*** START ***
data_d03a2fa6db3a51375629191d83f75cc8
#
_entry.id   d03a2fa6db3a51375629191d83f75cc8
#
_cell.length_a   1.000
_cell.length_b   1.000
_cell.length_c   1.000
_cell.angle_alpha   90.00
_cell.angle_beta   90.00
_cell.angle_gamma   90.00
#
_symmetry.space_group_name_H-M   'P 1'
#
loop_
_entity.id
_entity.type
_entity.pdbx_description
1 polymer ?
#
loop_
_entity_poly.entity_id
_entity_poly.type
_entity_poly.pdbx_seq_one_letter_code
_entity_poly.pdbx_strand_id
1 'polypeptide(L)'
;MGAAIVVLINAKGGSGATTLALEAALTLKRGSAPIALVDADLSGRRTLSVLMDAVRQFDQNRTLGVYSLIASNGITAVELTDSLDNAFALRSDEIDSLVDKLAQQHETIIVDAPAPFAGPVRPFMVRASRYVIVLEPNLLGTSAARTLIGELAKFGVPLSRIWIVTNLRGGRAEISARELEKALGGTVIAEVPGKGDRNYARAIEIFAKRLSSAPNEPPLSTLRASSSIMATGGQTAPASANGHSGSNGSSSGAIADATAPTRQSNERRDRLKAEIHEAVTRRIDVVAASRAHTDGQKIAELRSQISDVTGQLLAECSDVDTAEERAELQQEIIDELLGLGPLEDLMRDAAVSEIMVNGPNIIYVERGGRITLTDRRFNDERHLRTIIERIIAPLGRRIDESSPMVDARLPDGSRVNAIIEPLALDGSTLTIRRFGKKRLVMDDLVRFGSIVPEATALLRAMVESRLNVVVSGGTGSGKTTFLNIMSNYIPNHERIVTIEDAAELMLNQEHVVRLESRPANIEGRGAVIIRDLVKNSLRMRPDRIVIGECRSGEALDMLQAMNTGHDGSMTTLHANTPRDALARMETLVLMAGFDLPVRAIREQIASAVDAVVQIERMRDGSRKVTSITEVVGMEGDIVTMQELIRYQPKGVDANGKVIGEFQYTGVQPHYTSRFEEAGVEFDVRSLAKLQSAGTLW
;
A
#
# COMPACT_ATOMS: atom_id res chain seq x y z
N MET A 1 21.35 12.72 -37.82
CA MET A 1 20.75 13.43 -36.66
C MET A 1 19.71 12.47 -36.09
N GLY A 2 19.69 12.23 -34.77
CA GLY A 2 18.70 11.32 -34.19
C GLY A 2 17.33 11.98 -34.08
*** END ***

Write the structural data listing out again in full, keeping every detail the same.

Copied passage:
data_d03a2fa6db3a51375629191d83f75cc8
#
_entry.id   d03a2fa6db3a51375629191d83f75cc8
#
_cell.length_a   1.000
_cell.length_b   1.000
_cell.length_c   1.000
_cell.angle_alpha   90.00
_cell.angle_beta   90.00
_cell.angle_gamma   90.00
#
_symmetry.space_group_name_H-M   'P 1'
#
loop_
_entity.id
_entity.type
_entity.pdbx_description
1 polymer ?
#
loop_
_entity_poly.entity_id
_entity_poly.type
_entity_poly.pdbx_seq_one_letter_code
_entity_poly.pdbx_strand_id
1 'polypeptide(L)'
;MGAAIVVLINAKGGSGATTLALEAALTLKRGSAPIALVDADLSGRRTLSVLMDAVRQFDQNRTLGVYSLIASNGITAVELTDSLDNAFALRSDEIDSLVDKLAQQHETIIVDAPAPFAGPVRPFMVRASRYVIVLEPNLLGTSAARTLIGELAKFGVPLSRIWIVTNLRGGRAEISARELEKALGGTVIAEVPGKGDRNYARAIEIFAKRLSSAPNEPPLSTLRASSSIMATGGQTAPASANGHSGSNGSSSGAIADATAPTRQSNERRDRLKAEIHEAVTRRIDVVAASRAHTDGQKIAELRSQISDVTGQLLAECSDVDTAEERAELQQEIIDELLGLGPLEDLMRDAAVSEIMVNGPNIIYVERGGRITLTDRRFNDERHLRTIIERIIAPLGRRIDESSPMVDARLPDGSRVNAIIEPLALDGSTLTIRRFGKKRLVMDDLVRFGSIVPEATALLRAMVESRLNVVVSGGTGSGKTTFLNIMSNYIPNHERIVTIEDAAELMLNQEHVVRLESRPANIEGRGAVIIRDLVKNSLRMRPDRIVIGECRSGEALDMLQAMNTGHDGSMTTLHANTPRDALARMETLVLMAGFDLPVRAIREQIASAVDAVVQIERMRDGSRKVTSITEVVGMEGDIVTMQELIRYQPKGVDANGKVIGEFQYTGVQPHYTSRFEEAGVEFDVRSLAKLQSAGTLW
;
A
#
# COMPACT_ATOMS: atom_id res chain seq x y z
N MET A 1 21.35 12.72 -37.82
CA MET A 1 20.75 13.43 -36.66
C MET A 1 19.71 12.47 -36.09
N GLY A 2 19.69 12.23 -34.77
CA GLY A 2 18.70 11.32 -34.19
C GLY A 2 17.33 11.98 -34.08